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Studying in Germany? Here are 9 Expressions and Habits You Should Know About

Mariana Jacinto

So you chose Germany to spend your semester abroad. If the first thing on your mind is how you will survive the ice-cold weather and the beer-loving, famously punctual society, you came to the right place. Keep reading to figure out the basics to breaking down the barriers when communicating with Germans.

Let’s go ahead and skip the basics. By now your bags are almost packed, you know your German 101 and know pretty well that hallo means “Hello”, wie gehts? means “how’s it going?” and ich heiße… means “My name is…”. Enough of that.

This guide will take your German skills to the next level. After reading this, you’ll not only understand some essential German expressions, but you will also be in tune with a few cultural customs as well. If you’re heading to Berlin, soon you’ll be strolling in Pariser Platz eating Brezeln or enjoying a Erdinger pint at Brunnenstraße.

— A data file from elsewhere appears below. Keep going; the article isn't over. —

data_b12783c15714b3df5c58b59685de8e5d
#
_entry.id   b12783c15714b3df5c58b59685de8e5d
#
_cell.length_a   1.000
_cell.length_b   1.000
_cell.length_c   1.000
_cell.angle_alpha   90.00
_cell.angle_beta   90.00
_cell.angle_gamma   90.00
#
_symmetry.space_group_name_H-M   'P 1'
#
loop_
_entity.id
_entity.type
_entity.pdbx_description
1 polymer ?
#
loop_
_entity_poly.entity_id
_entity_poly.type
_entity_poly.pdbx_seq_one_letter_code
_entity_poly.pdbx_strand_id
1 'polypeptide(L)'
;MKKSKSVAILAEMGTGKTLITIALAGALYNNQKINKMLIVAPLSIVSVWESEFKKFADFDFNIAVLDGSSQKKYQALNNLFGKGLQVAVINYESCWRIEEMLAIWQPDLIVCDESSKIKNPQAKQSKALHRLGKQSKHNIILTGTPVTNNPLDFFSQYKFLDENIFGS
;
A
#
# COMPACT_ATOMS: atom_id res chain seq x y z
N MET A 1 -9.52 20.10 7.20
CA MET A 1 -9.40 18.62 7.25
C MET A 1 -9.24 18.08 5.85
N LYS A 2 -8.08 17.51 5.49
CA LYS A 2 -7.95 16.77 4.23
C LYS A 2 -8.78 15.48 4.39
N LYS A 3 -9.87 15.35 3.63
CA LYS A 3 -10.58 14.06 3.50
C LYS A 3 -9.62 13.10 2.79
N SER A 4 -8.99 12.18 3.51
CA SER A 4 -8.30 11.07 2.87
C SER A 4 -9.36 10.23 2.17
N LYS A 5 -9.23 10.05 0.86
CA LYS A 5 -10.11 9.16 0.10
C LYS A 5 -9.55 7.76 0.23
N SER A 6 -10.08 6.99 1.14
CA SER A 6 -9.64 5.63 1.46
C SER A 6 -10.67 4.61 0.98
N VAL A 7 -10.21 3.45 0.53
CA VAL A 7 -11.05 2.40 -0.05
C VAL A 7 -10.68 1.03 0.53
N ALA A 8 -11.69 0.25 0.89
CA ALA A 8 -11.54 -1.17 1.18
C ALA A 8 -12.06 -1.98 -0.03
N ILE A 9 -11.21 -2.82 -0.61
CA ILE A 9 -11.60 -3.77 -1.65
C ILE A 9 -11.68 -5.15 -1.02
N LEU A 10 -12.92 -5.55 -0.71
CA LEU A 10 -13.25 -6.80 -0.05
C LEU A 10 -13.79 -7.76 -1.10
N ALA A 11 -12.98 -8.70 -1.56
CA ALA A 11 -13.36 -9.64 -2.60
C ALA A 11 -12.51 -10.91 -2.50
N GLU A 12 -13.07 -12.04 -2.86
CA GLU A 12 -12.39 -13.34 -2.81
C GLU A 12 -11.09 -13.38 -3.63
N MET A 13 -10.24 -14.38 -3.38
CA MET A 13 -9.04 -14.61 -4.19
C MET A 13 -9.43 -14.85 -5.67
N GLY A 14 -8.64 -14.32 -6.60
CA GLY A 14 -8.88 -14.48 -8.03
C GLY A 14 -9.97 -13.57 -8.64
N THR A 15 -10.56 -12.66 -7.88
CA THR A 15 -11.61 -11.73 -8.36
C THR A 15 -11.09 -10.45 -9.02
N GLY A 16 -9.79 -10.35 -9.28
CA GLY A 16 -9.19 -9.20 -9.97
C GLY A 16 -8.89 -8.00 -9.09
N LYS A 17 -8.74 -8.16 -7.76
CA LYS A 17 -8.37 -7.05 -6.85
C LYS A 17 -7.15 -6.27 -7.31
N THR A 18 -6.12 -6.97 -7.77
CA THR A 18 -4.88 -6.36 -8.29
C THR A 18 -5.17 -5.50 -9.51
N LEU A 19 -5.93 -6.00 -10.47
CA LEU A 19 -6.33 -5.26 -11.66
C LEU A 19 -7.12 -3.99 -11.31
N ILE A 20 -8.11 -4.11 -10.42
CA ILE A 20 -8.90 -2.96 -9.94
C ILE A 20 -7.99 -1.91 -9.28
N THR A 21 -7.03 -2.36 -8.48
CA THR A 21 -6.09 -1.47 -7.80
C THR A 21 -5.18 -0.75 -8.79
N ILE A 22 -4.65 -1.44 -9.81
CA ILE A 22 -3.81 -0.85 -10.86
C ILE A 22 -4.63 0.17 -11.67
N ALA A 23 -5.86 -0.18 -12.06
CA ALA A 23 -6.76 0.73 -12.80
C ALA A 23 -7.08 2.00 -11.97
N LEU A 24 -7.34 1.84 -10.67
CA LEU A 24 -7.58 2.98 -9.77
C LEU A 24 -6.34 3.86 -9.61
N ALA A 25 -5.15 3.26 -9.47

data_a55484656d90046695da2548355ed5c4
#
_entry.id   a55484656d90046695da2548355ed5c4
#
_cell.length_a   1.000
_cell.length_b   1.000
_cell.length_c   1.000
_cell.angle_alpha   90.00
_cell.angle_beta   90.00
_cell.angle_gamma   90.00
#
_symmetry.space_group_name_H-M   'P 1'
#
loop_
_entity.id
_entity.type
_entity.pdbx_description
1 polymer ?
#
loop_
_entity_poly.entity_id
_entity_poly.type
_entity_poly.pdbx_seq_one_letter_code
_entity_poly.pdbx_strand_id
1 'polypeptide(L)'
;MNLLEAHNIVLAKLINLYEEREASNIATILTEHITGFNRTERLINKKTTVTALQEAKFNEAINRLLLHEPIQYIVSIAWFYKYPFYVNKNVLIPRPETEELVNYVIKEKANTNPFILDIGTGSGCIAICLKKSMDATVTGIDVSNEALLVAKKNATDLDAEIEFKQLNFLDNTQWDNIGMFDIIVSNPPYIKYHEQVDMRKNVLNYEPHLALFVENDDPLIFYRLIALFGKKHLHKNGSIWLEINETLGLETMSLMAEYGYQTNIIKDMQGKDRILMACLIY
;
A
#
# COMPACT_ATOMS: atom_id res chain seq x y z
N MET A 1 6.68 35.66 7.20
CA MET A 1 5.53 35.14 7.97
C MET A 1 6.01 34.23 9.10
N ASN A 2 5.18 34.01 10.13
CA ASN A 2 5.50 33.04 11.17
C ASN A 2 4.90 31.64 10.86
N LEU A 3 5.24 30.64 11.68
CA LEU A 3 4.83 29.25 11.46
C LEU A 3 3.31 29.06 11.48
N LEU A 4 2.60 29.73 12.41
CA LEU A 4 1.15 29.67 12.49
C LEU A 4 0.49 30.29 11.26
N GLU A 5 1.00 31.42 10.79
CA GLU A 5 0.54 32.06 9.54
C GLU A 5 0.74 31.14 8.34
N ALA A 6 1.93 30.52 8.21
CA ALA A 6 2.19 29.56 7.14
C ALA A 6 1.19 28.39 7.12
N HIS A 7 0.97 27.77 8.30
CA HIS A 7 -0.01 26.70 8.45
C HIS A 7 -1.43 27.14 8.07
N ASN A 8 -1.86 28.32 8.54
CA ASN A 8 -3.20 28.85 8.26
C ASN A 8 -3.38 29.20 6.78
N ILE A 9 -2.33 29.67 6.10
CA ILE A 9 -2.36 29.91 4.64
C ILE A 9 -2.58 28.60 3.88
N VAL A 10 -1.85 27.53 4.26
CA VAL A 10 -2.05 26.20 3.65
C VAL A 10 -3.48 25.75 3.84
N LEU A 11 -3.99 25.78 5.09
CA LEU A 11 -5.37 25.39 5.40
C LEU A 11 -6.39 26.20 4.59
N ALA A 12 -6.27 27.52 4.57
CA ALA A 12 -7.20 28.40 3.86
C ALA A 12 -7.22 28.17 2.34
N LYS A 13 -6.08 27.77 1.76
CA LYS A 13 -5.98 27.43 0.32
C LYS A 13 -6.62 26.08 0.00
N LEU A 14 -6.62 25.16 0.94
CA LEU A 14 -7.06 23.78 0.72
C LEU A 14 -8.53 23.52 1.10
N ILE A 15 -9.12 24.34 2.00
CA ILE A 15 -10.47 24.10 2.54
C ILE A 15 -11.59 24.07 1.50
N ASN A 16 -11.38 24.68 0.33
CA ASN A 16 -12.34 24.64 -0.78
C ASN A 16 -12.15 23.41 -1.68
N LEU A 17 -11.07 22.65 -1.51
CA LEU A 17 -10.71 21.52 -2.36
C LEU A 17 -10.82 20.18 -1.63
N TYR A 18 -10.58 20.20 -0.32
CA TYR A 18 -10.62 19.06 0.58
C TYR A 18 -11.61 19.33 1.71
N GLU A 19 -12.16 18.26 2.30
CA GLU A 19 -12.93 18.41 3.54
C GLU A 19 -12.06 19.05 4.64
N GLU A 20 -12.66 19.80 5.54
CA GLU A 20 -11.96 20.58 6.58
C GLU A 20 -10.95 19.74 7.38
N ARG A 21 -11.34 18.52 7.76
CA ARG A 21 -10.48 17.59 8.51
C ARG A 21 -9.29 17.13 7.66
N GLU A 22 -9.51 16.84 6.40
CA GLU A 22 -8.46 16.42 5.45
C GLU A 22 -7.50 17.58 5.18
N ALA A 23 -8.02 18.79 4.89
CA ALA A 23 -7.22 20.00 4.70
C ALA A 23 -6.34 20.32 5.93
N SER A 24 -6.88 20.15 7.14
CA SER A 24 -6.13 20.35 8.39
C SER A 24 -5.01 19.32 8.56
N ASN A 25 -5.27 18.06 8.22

Ich verstehe nur Bahnhof

I only understand ‘train station’.

There will come a time when you think you already know enough German to get around and find places without Google Maps. This expression may come in handy when the time arrives. Ich verstehe nur Bahnhof literally means, “I only understand train station”, though you don’t necessarily have to be talking about anything related with trains.

Whenever someone talks to you in German but you can’t quite figure out what they’re saying, simply answer Ich verstehe nur Bahnhof. If you’re talking with a German, they’ll know what you mean.

Kaffee trinken und Kuchen essen

Drinking coffee and eating cake

Let me tell you something in case you’re planning on doing your shopping on a Sunday: apart for convenience stores at train stations and airports, you won’t be in luck. Sunday is the official resting day for Germans.